For the maple syrup, bring the maple syrup and the softened butter to a boil in a medium saucepan set over medium heat. Stir in the bourbon whiskey or extract. Allow the syrup to simmer for 1 to 2 minutes until the flavors meld, and the syrup is warmed through.

To serve, put one of the waffles on a plate and top it with a fried chicken tender or two. Drizzle the chicken and waffles with the warm syrup, or with hot sauce or honey, if you desire.

I have to say while I have not had a lot of chicken and waffles in my lifetime, this was the best recipe I had tried. We all agreed that the waffle batter was fantastic, producing perfect waffles with an incredible flavor from the buttermilk and just the right amount of crunch. My waffle maker is a Belgian waffle maker, so the waffles were bigger, but you can cut them down to size if you like. The chicken tenders were the ideal size and portion for the meal, in my opinion. I always found a big piece of chicken with the waffles to be too filling, but the chicken tender was perfect. I liked the coating and double coating the pieces produced an excellent crust on the chicken. The syrup, which I got the recipe for from Food.com, was a nice touch to round out the meal. It was sweet and tasty, and this recipe makes a good portion of syrup, so you are likely to have some leftovers to use for another occasion. All in all, this was a good choice that makes a nice meal for dinner or brunch.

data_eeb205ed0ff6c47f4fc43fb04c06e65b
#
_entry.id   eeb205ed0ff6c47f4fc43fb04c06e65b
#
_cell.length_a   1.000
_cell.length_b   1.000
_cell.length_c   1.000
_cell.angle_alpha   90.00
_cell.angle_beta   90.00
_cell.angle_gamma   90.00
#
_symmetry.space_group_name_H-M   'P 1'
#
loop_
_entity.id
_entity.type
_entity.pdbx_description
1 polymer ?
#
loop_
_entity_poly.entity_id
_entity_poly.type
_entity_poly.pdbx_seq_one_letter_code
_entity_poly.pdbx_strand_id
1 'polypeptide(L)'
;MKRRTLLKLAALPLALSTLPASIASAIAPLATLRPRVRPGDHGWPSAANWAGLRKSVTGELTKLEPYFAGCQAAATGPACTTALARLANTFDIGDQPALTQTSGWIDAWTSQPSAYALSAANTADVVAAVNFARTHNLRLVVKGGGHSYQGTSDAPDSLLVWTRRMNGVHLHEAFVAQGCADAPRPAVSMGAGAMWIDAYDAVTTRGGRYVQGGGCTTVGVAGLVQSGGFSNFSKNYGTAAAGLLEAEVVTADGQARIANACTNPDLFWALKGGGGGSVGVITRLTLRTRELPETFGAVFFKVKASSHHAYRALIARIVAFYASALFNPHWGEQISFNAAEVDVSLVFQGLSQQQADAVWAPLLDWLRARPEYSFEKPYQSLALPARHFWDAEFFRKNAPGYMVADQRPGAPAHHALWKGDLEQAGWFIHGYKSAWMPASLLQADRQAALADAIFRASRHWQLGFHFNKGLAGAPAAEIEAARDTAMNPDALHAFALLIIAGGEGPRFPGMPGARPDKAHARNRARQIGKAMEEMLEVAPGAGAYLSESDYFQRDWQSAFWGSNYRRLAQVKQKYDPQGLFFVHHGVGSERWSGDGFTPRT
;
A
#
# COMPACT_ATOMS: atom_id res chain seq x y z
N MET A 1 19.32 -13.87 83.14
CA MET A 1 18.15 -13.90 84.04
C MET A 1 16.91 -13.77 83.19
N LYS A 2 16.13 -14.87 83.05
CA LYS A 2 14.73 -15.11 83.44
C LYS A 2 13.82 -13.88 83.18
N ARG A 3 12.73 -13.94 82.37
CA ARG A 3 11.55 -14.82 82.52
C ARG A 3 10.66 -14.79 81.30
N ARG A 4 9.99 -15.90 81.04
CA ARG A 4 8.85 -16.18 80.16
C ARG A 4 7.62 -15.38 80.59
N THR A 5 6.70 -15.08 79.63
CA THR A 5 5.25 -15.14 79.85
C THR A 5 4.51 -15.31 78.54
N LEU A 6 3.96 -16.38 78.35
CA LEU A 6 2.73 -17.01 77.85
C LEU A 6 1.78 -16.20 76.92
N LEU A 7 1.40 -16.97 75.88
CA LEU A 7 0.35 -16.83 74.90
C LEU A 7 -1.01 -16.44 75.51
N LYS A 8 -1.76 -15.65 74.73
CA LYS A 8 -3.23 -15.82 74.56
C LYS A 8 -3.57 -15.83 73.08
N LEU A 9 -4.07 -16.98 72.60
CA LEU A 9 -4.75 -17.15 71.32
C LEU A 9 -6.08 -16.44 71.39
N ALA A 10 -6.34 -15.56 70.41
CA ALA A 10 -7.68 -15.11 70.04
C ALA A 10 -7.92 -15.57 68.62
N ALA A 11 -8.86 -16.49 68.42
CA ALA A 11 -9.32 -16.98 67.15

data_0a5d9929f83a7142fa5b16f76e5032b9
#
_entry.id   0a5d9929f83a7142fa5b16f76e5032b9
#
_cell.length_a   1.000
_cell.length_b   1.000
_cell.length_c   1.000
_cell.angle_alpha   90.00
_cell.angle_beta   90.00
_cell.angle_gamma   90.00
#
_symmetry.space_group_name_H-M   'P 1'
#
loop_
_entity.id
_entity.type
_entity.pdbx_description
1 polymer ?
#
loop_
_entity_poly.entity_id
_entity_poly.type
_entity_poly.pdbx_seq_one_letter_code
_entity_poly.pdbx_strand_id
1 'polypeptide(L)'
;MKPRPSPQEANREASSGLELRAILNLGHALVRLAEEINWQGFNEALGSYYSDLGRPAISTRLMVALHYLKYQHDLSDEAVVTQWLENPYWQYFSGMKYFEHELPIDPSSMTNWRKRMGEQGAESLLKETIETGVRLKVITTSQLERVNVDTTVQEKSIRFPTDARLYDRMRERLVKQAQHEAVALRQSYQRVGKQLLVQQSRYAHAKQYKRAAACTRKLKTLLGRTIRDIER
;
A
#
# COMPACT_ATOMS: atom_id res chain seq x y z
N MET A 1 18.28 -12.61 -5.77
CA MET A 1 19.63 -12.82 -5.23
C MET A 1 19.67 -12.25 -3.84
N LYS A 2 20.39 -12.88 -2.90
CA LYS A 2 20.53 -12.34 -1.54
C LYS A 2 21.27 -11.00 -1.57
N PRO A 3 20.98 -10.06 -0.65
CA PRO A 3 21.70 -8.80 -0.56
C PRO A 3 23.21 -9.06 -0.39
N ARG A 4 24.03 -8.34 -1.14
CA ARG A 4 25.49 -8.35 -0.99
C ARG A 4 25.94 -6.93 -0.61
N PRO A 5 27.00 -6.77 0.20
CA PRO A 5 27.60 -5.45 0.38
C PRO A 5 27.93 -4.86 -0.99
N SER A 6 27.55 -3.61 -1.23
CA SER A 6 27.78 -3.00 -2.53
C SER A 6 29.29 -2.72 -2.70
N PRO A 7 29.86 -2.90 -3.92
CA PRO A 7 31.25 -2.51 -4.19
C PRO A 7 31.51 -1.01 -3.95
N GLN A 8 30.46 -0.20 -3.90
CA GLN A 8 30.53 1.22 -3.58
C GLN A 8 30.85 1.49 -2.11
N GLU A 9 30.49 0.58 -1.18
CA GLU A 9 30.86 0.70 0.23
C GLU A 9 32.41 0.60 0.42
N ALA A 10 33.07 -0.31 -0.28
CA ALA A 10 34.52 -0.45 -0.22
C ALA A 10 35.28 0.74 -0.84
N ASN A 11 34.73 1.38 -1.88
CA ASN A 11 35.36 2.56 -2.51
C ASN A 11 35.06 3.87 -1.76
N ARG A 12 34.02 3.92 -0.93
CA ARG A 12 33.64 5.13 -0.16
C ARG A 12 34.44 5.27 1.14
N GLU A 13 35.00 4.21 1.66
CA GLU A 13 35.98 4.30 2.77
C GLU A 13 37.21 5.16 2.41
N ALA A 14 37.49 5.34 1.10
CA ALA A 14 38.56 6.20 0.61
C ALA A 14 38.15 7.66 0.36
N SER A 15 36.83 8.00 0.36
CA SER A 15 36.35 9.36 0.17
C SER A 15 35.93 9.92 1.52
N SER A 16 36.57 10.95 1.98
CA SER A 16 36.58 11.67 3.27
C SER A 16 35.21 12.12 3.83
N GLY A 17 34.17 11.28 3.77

That’s all I have for today. Check back next time for another recipe. Until then, enjoy the rest of your day and enjoy your meal!


Watch the video: Blueberry and Cream Cheese Fried Pies and Turnover Recipe (August 2022).